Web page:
An Australian entrepreneur aims to develop a controversial alternative to the Olympic Games called The Enhanced Games, where athletes are free to participate without drug testing and are encouraged to embrace performance-enhancing drugs.
He is the fastest man in the world. He has broken Usain Bolt’s 100m record.
But the world isn’t ready for him. The Olympics hate him.
He has been vilified. He will be vindicated.
Come watch him compete at the 2024 Enhanced Games. pic.twitter.com/iop3IUptGz
— enhancedgames (@enhanced_games) June 19, 2023
According to The Enhanced Games website, the event aims to provide an alternative to what they perceive as a corrupt Olympics. They criticize the International Olympic Committee (IOC) for its alleged exploitation of athletes, insufficient payment, and rejection of “enhanced” world records. “The Enhanced Games promotes the use of science and focuses on core sports, aiming to break world records and ensure fair compensation for athletes.” They argue that performance-enhancing drugs, when used responsibly, can significantly enhance training outcomes and allow athletes to reach their full potential.
The Enhanced movement was covered on 7 News Australia today. It is time to fight Olympic corruption and recognize that science is real.#olympics #scienceisreal #peds #train #roids pic.twitter.com/eXxwEyVrlj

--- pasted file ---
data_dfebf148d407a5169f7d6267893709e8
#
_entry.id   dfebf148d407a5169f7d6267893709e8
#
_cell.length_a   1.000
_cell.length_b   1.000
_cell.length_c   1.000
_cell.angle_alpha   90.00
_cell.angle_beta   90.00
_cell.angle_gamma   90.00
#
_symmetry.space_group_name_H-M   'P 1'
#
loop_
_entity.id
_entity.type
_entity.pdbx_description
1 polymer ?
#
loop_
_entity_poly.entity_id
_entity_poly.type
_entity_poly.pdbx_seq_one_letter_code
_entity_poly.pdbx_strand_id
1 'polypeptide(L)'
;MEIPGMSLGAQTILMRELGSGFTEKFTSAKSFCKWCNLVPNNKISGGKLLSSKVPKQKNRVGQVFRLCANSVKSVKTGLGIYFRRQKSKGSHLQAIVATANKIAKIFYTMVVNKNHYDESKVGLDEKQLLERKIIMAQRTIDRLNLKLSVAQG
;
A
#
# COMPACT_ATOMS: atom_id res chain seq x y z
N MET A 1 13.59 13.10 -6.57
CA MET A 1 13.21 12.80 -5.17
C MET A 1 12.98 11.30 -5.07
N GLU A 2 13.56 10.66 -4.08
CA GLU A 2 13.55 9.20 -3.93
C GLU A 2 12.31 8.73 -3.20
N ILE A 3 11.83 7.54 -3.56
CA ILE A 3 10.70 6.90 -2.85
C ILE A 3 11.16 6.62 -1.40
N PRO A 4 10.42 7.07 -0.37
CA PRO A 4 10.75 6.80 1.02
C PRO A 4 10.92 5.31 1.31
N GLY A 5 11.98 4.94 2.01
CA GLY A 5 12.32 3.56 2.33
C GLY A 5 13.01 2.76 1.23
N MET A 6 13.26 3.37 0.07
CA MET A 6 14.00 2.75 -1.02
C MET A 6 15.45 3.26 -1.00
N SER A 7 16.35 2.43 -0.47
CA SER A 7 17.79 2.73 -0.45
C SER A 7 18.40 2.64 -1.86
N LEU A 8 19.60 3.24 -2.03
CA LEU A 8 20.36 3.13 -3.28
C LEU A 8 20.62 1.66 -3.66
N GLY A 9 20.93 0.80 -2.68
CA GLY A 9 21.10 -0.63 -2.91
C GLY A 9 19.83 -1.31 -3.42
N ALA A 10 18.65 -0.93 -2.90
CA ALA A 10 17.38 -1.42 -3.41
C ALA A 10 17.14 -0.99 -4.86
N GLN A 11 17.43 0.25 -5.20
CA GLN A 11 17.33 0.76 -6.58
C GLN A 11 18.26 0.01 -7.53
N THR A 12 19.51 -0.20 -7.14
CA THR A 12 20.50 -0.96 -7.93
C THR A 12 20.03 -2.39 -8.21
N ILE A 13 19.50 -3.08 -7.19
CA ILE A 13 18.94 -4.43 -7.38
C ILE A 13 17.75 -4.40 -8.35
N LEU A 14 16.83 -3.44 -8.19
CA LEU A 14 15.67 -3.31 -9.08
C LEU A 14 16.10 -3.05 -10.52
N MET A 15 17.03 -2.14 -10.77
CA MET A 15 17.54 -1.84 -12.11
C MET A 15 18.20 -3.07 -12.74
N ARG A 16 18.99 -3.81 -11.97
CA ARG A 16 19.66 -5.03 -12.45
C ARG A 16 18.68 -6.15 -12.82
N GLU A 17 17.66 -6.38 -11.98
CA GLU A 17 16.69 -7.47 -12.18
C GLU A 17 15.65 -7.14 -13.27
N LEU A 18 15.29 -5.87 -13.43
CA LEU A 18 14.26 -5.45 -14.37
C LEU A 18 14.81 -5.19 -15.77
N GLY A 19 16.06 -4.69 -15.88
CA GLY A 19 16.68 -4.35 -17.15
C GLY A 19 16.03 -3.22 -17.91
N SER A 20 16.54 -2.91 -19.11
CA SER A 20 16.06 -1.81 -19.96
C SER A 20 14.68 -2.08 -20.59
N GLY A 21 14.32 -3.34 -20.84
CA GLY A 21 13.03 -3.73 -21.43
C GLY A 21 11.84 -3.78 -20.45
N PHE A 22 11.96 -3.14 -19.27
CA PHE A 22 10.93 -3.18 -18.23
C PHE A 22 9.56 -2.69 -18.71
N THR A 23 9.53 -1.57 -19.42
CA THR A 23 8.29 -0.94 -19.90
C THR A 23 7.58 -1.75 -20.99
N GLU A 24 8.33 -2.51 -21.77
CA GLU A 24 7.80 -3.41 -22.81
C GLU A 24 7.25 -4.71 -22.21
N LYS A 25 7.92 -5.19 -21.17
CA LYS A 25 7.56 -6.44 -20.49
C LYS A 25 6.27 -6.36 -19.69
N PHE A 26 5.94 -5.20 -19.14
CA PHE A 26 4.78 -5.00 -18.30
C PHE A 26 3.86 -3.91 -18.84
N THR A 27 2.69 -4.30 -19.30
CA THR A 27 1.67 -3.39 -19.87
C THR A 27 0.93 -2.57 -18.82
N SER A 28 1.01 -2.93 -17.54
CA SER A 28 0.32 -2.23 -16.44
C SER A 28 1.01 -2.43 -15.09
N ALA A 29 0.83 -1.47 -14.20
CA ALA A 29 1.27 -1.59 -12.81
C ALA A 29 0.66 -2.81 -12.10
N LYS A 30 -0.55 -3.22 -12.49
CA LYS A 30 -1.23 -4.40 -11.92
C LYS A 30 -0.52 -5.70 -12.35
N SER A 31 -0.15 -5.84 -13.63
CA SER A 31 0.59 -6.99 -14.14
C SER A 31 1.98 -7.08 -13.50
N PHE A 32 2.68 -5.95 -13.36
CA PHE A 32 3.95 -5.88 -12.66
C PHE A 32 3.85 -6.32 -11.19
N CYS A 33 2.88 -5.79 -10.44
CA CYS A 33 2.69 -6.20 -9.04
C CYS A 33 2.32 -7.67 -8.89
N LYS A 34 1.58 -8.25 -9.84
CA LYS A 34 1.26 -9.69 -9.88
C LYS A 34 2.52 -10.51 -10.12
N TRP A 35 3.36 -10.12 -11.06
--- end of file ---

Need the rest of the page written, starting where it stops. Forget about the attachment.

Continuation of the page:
— enhancedgames (@enhanced_games) June 22, 2023
The founder, Aaron D’Souza, believes his concept is morally justifiable, hoping that natural athletes will confidently demonstrate their abilities against their drug-enhanced counterparts, creating compelling television.
D’Souza’s concept has faced criticism from many, including the head of the Australian Olympic Committee Matt Carroll, who opposes the Enhanced Games, considering them “unsafe and irresponsible”. Carroll emphasizes the importance of clean and safe sports, highlighting that the Olympic movement is dedicated to athletic excellence, friendship, and respect. The concept has also been shunned by American sprinting legend Michael Johnsonwho called the games “ridiculous” and an “illogical PR stunt for doped athletes” on Twitter.
The specific details, such as the event’s date and location, have yet to be announced for The Enhanced Games. In an interview with The Guardian, D’Souza disclosed that he has allegedly attracted investors from Silicon Valley, and two prominent Australian athletes have shown interest in participating. The competition will include five sports disciplines: track and field, swimming, weightlifting, gymnastics, and combat sports. The Games are planned to be held on an annual basis.